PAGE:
ON A street of soot-stained sandstone, tucked behind Scotland’s National Museum, a door is thrown open and then pulled shut against the cold. A snatch of sound—chatter, strings and the strum of a guitar—hints at what cannot be seen through the fogged-up pub window. Inside, past the crowd of patrons, a group of young musicians huddles around a table and let music fly from their fingers.
There has been great interest in Scotland’s traditional arts in the 20 years since the creation of the country’s devolved Parliament and the folk-music scene, in particular, is thriving. Across the country at least 23,000 people have taken up the craft in schools, community bands and through education organisations such as Feis Rois and Feisean nan Gaidheal; more than 17,000 of the pupils are under the age of 18. Although government funding for folk music lags behind that given to opera and classical fare, Hands up for Trad, an advocacy group, and Creative Scotland, a public-funding body, have helped nurture a wealth of talent [ . . . ]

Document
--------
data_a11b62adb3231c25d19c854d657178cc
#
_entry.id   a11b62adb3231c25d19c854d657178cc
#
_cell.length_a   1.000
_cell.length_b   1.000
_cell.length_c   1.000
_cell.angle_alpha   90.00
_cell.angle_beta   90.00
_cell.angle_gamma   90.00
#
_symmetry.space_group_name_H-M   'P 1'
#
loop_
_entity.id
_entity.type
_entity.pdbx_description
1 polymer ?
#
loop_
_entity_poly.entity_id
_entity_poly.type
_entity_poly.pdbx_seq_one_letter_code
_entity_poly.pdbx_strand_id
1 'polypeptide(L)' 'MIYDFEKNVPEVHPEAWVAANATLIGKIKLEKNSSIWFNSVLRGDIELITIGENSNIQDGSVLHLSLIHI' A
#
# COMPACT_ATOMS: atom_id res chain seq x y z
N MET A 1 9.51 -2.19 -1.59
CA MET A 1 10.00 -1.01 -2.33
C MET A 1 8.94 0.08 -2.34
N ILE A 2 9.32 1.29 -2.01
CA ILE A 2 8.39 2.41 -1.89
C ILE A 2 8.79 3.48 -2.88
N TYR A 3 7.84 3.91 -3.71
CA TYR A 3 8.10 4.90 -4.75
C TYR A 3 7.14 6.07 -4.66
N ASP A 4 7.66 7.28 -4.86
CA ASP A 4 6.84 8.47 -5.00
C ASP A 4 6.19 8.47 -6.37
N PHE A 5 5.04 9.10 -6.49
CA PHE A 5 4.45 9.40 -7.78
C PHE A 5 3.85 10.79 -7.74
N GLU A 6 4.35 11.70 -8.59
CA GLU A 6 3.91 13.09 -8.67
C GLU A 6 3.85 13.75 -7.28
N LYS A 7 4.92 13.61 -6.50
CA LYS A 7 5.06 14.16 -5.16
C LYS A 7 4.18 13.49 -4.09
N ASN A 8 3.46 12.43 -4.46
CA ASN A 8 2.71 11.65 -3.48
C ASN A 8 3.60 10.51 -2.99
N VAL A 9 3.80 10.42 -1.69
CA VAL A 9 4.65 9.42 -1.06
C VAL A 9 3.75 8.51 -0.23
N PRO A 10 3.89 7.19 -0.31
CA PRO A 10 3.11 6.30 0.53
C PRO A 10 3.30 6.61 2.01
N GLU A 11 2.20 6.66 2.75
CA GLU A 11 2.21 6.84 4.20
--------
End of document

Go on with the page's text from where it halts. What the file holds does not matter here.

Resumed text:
Read full story at THE ECONOMIST: Why Scottish folk music is thriving – Getting jiggy with it